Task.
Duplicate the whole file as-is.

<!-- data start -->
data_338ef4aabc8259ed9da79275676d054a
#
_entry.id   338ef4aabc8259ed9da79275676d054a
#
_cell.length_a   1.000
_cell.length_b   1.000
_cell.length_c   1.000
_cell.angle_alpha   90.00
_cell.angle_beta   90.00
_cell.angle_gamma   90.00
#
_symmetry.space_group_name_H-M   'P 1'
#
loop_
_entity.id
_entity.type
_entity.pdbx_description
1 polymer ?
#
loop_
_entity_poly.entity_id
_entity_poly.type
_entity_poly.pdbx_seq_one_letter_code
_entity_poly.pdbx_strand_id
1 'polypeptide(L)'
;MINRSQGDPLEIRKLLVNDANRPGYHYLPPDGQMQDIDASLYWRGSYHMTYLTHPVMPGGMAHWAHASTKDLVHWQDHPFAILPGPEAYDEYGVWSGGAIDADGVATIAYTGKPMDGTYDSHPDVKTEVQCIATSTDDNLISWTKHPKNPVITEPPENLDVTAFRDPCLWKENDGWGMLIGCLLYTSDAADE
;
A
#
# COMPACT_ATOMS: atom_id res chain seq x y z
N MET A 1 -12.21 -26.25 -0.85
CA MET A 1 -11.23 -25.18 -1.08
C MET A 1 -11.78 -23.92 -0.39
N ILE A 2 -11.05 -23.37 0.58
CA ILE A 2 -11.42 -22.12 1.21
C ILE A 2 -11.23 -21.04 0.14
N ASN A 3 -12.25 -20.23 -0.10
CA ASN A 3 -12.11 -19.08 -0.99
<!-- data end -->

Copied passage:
data_338ef4aabc8259ed9da79275676d054a
#
_entry.id   338ef4aabc8259ed9da79275676d054a
#
_cell.length_a   1.000
_cell.length_b   1.000
_cell.length_c   1.000
_cell.angle_alpha   90.00
_cell.angle_beta   90.00
_cell.angle_gamma   90.00
#
_symmetry.space_group_name_H-M   'P 1'
#
loop_
_entity.id
_entity.type
_entity.pdbx_description
1 polymer ?
#
loop_
_entity_poly.entity_id
_entity_poly.type
_entity_poly.pdbx_seq_one_letter_code
_entity_poly.pdbx_strand_id
1 'polypeptide(L)'
;MINRSQGDPLEIRKLLVNDANRPGYHYLPPDGQMQDIDASLYWRGSYHMTYLTHPVMPGGMAHWAHASTKDLVHWQDHPFAILPGPEAYDEYGVWSGGAIDADGVATIAYTGKPMDGTYDSHPDVKTEVQCIATSTDDNLISWTKHPKNPVITEPPENLDVTAFRDPCLWKENDGWGMLIGCLLYTSDAADE
;
A
#
# COMPACT_ATOMS: atom_id res chain seq x y z
N MET A 1 -12.21 -26.25 -0.85
CA MET A 1 -11.23 -25.18 -1.08
C MET A 1 -11.78 -23.92 -0.39
N ILE A 2 -11.05 -23.37 0.58
CA ILE A 2 -11.42 -22.12 1.21
C ILE A 2 -11.23 -21.04 0.14
N ASN A 3 -12.25 -20.23 -0.10
CA ASN A 3 -12.11 -19.08 -0.99